Cochrane risk of bias assessment

This study critically evaluated the literature using the Revised Cochrane risk-of-bias tool for randomized trials, RoB2 [25]. (Fig 2) shows the results of the risk assessment of the 10 papers, with "+" indicating low risk, "-" sign indicating high risk, and "?" indicates unknown risk status. The studies by Farzaneh Gandomi, Jyoti Singh, and Marcelo Cardoso de Souza were assessed as low risk, while those by Liu Ruqing and Qu Kun were assessed as high risk. The remaining studies raised some concerns.

Heterogeneity assessment and publication bias

The change in data from pre- to post-intervention was computed using data extracted from the 10 eligible papers. Analysis indicated insignificant heterogeneity among the 10 included studies (I² = 40.5%, p = 0.088). In terms of publication bias of the literature, Egger’s test and Begg’s test were applied, and the results of Egger’s test showed p = 0.232, and Begg’s test showed p = 0.210 (Fig 3), indicating that there was no significant publication bias in the included literature. Sensitivity analyses were conducted using leave-one-out approach and the results showed no significant change in any of the significance. Therefore, the results of the study can be judged to be more stable.

Network evidence map and consistency check

In (Fig 4), the widest line between Stretch and Conventional therapy implies the highest number of studies comparing these interventions in the included literature. Larger nodes correspond to larger sample sizes. (Fig 4) depicts a closed loop among Stretch, Pilates, and Conventional therapy. Following this, consistency tests were conducted. Results showed P > 0.05, in global (P = 0.9335), ring (P = 0.897), and local (P = 0.934) inconsistency tests, indicating the absence of inconsistency.

Fig 4. Network evidence for each intervention.

Each node represents an intervention. The size of the nodes was positively correlated with the number of times the intervention was used in the experiment. The width of the lines was positively correlated with the number of experiments comparing the two interventions.

Relative effect estimation

The results of the direct and indirect comparisons between the various exercise measures at 95%-confidence intervals are shown in (Fig 5). The analysis showed that in direct comparison with conventional therapy, Running [-1.90 (95% CI -3.14,-0.66)], Pilates [-1.70 (95% CI -2.90,-0.51)], Stretch [-1.54 (95% CI -2.21,-0.88)], Yoga [-1.24 (95% CI -2.18,-0.30)] and Tai Chi [-0.78 (95% CI -1.44,-0.12)], implying that these five interventions were better than traditional therapies on alleviating AS symptoms and reached statistically significant differences. However, Exergame [-0.80 (95% CI -1.99,0.39)] and Swiss balls [-1.07 (95% CI -2.58,0.44)], indicated that there is no significant difference in the effectiveness of these two interventions in relieving AS symptoms compared to conventional therapies. Additionally, indirect comparisons revealed no significant differences among individual exercise interventions.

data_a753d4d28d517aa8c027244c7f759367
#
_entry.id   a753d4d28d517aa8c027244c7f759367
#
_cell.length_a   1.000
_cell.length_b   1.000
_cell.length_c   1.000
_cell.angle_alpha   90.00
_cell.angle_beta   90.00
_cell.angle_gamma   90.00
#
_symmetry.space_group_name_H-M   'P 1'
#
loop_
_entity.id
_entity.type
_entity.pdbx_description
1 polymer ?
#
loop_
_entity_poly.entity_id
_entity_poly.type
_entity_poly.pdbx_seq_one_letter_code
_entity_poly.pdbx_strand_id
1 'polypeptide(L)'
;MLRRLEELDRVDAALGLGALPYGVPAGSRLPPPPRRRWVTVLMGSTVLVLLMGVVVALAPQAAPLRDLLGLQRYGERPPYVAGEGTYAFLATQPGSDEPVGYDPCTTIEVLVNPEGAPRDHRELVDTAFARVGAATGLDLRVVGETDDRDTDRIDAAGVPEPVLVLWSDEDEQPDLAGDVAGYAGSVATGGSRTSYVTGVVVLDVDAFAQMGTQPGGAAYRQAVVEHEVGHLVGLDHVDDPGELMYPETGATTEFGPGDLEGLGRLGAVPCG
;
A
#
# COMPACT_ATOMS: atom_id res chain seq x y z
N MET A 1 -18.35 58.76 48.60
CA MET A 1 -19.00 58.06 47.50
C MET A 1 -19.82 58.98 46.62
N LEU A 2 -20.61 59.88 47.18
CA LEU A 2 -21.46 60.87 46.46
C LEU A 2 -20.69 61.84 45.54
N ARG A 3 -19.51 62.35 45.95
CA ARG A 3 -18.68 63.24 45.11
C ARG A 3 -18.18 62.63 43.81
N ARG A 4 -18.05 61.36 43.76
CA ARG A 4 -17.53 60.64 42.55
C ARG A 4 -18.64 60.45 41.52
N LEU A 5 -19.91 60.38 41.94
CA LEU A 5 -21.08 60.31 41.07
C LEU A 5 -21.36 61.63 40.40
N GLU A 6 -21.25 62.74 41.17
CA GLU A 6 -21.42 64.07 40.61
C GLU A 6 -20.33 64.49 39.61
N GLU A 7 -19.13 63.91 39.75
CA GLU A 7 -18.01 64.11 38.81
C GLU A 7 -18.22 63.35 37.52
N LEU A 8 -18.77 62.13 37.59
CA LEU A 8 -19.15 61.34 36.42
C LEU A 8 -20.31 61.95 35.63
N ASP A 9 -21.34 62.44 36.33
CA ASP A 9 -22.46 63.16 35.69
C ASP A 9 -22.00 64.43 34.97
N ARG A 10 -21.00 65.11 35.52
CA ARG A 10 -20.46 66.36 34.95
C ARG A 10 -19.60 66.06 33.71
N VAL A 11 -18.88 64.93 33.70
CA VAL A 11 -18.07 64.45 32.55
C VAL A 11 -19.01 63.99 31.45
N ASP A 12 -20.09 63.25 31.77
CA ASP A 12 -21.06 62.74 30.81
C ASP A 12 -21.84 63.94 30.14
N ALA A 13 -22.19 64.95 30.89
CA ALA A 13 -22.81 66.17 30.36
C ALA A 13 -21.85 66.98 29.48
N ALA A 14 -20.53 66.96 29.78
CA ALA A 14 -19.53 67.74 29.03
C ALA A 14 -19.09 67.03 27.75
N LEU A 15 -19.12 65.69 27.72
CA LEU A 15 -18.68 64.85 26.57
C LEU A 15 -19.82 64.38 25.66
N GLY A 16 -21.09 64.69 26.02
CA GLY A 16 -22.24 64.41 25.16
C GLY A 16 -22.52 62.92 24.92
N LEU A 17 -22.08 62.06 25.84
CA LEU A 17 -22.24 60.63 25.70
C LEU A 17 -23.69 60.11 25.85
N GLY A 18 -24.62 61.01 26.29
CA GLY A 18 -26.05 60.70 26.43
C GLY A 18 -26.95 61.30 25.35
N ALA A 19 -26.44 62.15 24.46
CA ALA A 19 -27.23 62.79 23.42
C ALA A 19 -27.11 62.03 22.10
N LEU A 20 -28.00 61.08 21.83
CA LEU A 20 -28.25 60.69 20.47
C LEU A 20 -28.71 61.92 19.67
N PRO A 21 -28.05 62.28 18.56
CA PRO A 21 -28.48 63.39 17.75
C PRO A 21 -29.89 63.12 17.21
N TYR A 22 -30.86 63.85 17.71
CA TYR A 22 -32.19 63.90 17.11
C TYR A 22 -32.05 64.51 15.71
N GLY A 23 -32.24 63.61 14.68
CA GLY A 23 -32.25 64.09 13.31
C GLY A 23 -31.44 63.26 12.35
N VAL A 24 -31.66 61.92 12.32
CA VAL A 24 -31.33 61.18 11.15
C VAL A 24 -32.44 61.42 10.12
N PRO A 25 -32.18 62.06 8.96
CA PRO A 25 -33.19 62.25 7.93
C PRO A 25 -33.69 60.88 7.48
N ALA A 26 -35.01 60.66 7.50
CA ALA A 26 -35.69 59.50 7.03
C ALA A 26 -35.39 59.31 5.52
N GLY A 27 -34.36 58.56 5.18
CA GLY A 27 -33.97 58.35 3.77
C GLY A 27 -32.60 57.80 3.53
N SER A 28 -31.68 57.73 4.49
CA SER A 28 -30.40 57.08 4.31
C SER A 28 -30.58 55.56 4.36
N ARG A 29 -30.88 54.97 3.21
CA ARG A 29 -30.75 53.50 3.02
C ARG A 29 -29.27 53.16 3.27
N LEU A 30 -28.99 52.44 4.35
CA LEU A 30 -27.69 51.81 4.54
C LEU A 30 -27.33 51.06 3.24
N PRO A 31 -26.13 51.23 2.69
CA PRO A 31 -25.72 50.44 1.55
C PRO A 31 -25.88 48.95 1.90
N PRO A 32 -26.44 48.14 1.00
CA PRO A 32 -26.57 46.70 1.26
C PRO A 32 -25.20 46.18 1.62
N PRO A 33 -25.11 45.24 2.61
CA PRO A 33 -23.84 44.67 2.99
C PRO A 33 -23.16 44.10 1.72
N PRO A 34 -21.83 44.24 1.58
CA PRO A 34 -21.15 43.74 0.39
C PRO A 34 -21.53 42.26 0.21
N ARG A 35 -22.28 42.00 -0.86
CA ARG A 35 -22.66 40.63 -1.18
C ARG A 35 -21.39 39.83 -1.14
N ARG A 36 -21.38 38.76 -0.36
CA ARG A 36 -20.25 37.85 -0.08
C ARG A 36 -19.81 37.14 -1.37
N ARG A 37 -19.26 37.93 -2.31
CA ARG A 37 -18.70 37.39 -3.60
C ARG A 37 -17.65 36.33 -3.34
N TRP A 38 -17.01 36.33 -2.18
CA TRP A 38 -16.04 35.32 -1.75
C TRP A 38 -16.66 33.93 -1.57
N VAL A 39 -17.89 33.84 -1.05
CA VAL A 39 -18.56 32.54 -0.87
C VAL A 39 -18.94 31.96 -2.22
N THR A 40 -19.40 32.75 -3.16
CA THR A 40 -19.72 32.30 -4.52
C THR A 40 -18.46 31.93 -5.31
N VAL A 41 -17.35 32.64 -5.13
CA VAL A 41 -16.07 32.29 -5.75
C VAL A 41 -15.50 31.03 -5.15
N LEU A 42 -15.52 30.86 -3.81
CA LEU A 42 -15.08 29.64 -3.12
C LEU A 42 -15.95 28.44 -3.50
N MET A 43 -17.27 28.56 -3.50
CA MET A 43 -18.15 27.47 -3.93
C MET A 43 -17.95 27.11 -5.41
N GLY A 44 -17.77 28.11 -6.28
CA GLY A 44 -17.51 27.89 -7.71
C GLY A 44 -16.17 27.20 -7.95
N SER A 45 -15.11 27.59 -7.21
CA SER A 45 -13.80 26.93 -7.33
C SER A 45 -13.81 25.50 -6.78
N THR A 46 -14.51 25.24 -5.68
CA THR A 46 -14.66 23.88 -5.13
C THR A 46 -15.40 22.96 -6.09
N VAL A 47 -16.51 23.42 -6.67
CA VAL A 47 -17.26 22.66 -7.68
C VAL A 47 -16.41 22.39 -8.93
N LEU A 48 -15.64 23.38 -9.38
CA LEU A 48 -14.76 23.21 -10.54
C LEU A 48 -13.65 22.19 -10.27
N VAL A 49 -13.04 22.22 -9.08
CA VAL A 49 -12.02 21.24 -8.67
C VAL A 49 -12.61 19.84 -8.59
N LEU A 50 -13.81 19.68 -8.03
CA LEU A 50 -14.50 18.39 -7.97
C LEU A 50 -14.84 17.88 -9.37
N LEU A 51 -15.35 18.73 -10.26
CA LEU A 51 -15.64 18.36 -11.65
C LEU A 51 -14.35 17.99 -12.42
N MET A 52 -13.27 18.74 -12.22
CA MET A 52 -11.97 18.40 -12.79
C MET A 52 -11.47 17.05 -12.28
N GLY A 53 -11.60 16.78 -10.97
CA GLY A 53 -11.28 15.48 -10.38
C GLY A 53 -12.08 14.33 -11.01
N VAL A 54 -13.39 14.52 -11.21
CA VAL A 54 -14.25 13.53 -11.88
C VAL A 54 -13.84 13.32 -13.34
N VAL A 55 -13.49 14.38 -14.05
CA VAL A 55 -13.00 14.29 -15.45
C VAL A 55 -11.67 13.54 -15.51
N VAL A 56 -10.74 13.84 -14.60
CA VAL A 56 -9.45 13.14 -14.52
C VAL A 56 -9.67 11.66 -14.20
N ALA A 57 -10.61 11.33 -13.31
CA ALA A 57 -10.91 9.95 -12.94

Fig 5. Direct and indirect comparison between interventions.

Ranking probability

To know the most effective exercise intervention on alleviating AS symptoms and rank each intervention’s impact, providing guidance for healthcare workers and patients in selecting interventions. In this study, exercise interventions were ranked employing cumulative probability. Relative to the probability of ranking the best, cumulative probability takes into account the uncertainty of relative effect estimation and relative ranking [26], and therefore researchers mostly use this approach for ranking. Table 2 shows the SUCRA value, cumulative probability, and mean rank for each intervention, and the SUCRA value for each intervention corresponds to the area under the curve in the cumulative probability plot. From (Fig 6) and Table 2, it can be learned that the area under the curve is largest for Running (SUCRA = 81.4), followed by Pilates (SUCRA = 75.1), Stretch (SUCRA = 70.1), Yoga (SUCRA = 55.4), Tai Chi (SUCRA = 47.6), Exergame (SUCRA = 35.3) and Swiss balls (SUCRA = 32.4). Thus, it can be judged that Running performed best among all interventions in relieving AS symptoms, followed by Pilates, Stretch, Yoga, Tai Chi, Exergame, Swiss balls, and Conventional therapy in that order.

Fig 6. SUCRA curves of the effectiveness of each exercise form.

The larger the area under the SUCRA curve, the greater the cumulative probability of ranking high for that intervention.

Table 2. SUCRA, PrBest, and MeanRank for each intervention.

Quality of evidence

The quality of evidence was assessed on the risk of bias, indirectness, inconsistency, imprecision, and publication bias, combined with large effect, dose-response gradient, and plausible confounding. The results in Table 3 show that the quality of evidence for Stretch was assessed as high; the quality of evidence for Running, Pilates, Yoga, and Tai Chi was assessed as moderate; the quality of evidence for Swiss balls was assessed as low; and the quality of evidence for Exergame was assessed as very low.